Thursday, March 31, 2011

Vegan Eggplant Rollatini with Macadamia "Ricotta"

I'll admit I'd never heard of eggplant rollatini until this weekend (am I alone in this?). I saw it on the menu of a restaurant in Austin's hometown and thought it sounded genius. It's pretty simple really; it's just eggplant wrapped around ricotta with tomato sauce on top or, to put it differently, a lasagna roll made with eggplant instead of pasta. What's there not to love? If you're Austin, the eggplant. He tries to avoid eggplant at all costs (I think he just doesn't like the idea of it) so I knew that the true test of this dish would be whether he would like it. Well, not only did he say it was delicious, he even had seconds.

Austin was initially skeptical about nut "cheese", as I'm sure some of you are. As I've said to him, no, it doesn't taste exactly like dairy cheese but I think it has similar texture and hits the same flavor notes: slightly fatty (but with far less of the saturated stuff), tangy, salty and acidic. Some of you may also think you don't have at least 12 hours to soak nuts. Yes you do, it just takes some planning ahead. Throw them in a big bowl with water the night before you want to make "cheese". The next day all you have to do is drain them, put them in the food processor and voilà, homemade nut "cheese" in minutes!

While your going all homemade, why not try to whip up some tomato sauce? The recipe below is extremely simple and really tasty. Yes, it needs to simmer for one hour but you don't have to tend to it so you can use that time to cook the eggplant, make the "cheese", assemble the rollatini, pay bills, feed your pet or whatever else it is you need to do. Heck, you could even go crazy, make a double batch and freeze it. Yes, your jarred sauces will miss you but I promise they will recover.

Vegan Eggplant Rollatini with Macadamia "Ricotta" 
Loosely Inspired by Giada di Laurentiis' Eggplant Rollatini
Makes 4 to 5 servings
  • 3 medium eggplants, washed, peeled if you're skin averse (I'm not) and cut lengthwise into about 1/2 in / 1.5 cm slices
  • 1 recipe of Macadamia "Ricotta"
  • 4-5 cups of your favorite jarred tomato sauce or Basic Tomato Sauce 
  • Olive oil for greasing
  • Salt and ground black pepper to taste
  • Optional: A couple handfuls of chopped parsley for garnish
  • Optional: 1 tablespoon nutritional yeast
1.  Preheat your oven to 400 F / 204 C. Generously brush the eggplant slices with olive oil, season them with salt and pepper and arrange them on two baking sheets. Cook them in the oven for 15-20 minutes or until they start to brown and are slightly soft. If you're baking both sheets of eggplant at the same time, swap their placement on your two oven shelves half way through the cooking process.

2.  Reduce the oven heat to 375 F / 190 C. Grease a 9 by 13 inch (or any other size you have handy really, although the tighter the rollatini fit in the pan the better) casserole dish or baking pan with some olive oil. Place a heaping tablespoon of "ricotta" at one end of each eggplant slice and roll it up tightly. Place the rollatini seam side down on the greased baking pan. Repeat the process until you've filled all the eggplant slices.

3. Pour about 4-5 cups of the tomato sauce, depending how much you love sauciness, over the rollatini. If you'd like, mix any extra "ricotta" with a handful of chopped parsley and crumble it over the top. You can also sprinkle the top of the casserole with a tablespoon of nutritional yeast. Bake for 20 minutes or until the "ricotta" starts to brown. Garnish with some extra chopped parsley and serve immediately.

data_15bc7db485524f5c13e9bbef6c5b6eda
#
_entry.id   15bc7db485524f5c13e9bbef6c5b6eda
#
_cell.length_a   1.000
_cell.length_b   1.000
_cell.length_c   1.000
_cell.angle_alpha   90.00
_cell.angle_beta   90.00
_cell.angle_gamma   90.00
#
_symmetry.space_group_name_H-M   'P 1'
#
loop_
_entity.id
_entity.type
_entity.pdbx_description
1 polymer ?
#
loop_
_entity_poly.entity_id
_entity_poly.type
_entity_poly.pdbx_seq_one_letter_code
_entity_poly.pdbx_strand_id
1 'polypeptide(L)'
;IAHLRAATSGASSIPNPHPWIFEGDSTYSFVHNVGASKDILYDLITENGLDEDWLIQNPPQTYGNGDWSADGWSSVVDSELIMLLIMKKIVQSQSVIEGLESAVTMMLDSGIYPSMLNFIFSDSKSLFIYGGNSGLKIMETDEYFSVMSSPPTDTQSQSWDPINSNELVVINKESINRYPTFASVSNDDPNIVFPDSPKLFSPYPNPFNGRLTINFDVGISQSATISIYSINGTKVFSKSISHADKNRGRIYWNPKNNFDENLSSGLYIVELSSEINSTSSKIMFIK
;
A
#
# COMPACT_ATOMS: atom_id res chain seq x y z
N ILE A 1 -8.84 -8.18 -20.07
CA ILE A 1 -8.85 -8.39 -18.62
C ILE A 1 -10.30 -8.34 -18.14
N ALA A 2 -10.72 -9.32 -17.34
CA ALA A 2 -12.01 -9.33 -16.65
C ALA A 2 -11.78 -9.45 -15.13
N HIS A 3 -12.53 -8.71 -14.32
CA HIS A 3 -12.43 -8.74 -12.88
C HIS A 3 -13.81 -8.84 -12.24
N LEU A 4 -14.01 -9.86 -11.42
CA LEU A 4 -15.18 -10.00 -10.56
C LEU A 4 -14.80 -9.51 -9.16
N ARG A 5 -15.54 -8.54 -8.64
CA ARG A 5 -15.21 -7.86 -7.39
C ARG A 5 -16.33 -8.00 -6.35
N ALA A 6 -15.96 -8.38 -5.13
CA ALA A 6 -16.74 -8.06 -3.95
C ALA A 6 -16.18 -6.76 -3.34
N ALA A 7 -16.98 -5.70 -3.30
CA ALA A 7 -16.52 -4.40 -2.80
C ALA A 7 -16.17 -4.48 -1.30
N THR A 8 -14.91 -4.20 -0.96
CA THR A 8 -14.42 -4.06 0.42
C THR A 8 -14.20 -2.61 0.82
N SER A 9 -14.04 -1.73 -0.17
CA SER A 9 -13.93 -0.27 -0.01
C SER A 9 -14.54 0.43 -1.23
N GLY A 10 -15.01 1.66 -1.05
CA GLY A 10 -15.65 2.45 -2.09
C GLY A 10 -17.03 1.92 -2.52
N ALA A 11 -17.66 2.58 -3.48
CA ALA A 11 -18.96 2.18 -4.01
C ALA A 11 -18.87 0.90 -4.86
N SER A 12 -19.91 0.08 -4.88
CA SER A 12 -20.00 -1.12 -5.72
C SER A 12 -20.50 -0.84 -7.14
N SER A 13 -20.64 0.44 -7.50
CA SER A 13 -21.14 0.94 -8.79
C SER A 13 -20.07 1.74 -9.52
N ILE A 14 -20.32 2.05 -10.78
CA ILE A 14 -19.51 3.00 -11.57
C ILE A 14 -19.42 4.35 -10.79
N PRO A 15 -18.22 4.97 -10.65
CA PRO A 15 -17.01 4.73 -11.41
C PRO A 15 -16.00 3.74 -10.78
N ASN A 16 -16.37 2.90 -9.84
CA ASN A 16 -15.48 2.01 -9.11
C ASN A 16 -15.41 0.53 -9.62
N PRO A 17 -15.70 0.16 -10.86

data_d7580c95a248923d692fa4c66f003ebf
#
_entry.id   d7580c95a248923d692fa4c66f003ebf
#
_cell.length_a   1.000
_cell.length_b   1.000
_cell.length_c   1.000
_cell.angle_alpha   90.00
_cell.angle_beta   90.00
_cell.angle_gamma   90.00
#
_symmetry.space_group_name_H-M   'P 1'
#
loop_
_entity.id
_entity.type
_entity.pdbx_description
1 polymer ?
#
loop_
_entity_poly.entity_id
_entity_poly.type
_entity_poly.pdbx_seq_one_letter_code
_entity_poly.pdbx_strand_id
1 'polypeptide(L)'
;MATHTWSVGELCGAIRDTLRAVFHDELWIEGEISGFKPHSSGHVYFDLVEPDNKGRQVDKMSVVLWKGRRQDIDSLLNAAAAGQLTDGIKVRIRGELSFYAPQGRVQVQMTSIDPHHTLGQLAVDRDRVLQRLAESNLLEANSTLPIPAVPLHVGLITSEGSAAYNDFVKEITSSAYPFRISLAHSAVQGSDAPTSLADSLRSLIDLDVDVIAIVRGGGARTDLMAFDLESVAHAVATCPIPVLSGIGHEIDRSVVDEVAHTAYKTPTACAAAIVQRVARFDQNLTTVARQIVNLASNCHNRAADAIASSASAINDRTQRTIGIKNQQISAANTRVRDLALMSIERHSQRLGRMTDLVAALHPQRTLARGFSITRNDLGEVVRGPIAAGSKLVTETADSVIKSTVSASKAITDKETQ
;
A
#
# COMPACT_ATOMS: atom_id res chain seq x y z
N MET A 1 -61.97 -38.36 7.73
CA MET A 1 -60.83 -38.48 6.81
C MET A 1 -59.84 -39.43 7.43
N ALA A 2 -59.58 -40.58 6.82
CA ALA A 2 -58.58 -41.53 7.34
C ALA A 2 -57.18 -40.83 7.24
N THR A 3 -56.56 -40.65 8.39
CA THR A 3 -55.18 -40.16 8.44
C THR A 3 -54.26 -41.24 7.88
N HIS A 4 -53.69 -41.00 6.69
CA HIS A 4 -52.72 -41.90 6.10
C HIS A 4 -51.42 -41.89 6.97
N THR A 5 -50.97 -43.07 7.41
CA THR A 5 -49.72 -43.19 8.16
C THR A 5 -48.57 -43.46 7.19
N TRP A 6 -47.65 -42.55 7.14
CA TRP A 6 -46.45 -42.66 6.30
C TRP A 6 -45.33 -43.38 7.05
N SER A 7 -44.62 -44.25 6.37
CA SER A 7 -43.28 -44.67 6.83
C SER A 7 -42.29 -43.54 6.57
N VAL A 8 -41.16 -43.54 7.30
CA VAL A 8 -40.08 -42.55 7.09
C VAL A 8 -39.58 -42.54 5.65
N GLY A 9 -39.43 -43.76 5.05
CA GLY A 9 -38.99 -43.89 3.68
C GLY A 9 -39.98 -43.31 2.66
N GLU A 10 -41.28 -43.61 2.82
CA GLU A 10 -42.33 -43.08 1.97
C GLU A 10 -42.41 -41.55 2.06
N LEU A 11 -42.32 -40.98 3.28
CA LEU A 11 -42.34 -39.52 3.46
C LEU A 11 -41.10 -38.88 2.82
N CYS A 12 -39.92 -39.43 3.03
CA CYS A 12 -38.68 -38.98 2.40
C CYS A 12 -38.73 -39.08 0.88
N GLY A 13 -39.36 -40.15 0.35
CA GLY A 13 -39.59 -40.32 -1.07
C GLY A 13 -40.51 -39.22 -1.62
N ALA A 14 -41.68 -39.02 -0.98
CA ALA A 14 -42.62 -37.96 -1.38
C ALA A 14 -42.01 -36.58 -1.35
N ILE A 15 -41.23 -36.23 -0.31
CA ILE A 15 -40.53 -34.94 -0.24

Macadamia "Ricotta"
Makes about 3 cups

  • 2 1/2 cups macademia nuts (cashews would be great too), soaked in water for at least 12 hours and drained
  • 2 teaspoons miso 
  • Juice of 1/2 lemon
  • 1/4 cup nutritional yeast
  • 3/4 teaspoon dried basil
  • 1/2 teaspoon pepper
  • 1/4 cup olive oil
  • 3/4 cup water
Put all the in ingredients except the water into the food processor and whiz the mixture until it a uniform paste is formed. This may take a few minutes and require scrapping down the sides of the bowl a few times. With the processor running, add the water slowly through the feeding tube until the "cheese" has a ricotta-like texture. If you're not using this for the rollatini, you can spread it on sandwiches, crackers, dip veggies into it, put it on veggie burgers... you get the idea.

Basic Tomato Sauce
Makes about 6 1/2 cups
  • 2 28 oz / 795 g cans crushed tomatoes
  • 1 medium onion, diced
  • 4 garlic cloves, minced
  • 1 celery rib, minced
  • 2 medium carrots, grated
  • 2 bay leaves
  • 2 teaspoons dried basil
  • 2 teaspoons dried oregano
  • 1 1/2 teaspoon salt
  • 1/2 teaspoon ground black pepper
  • 1/2-1 teaspoon red pepper flakes
  • 2 tablespoons olive oil
  • Optional: 1/3 cup sun dried tomatoes (I used the kind packed in oil)
1.  In a large pot, heat the olive oil over medium heat. Add the garlic and the onions and saute until the garlic is fragrant and the onions start to soften, about 5 minutes. Toss in the celery and cook for another 3 minutes. Add the carrots and the sun dried tomatoes and saute for approximately 5 minutes. Season with salt, pepper, bay leaves and other spices and cook for about a minute.
2.  Pour in the tomatoes. Bring the mixture to a boil. Reduce the heat and simmer uncovered for about 1 hour. Taste and adjust the seasonings. If you're making the rollatini with this sauce you'll have some leftovers which you can refrigerate or freeze.


  1. My caterer made this for a party. It was AMAZING! Even the non-vegans went nuts over it.

  2. That's great to hear! Glad it was such a hit!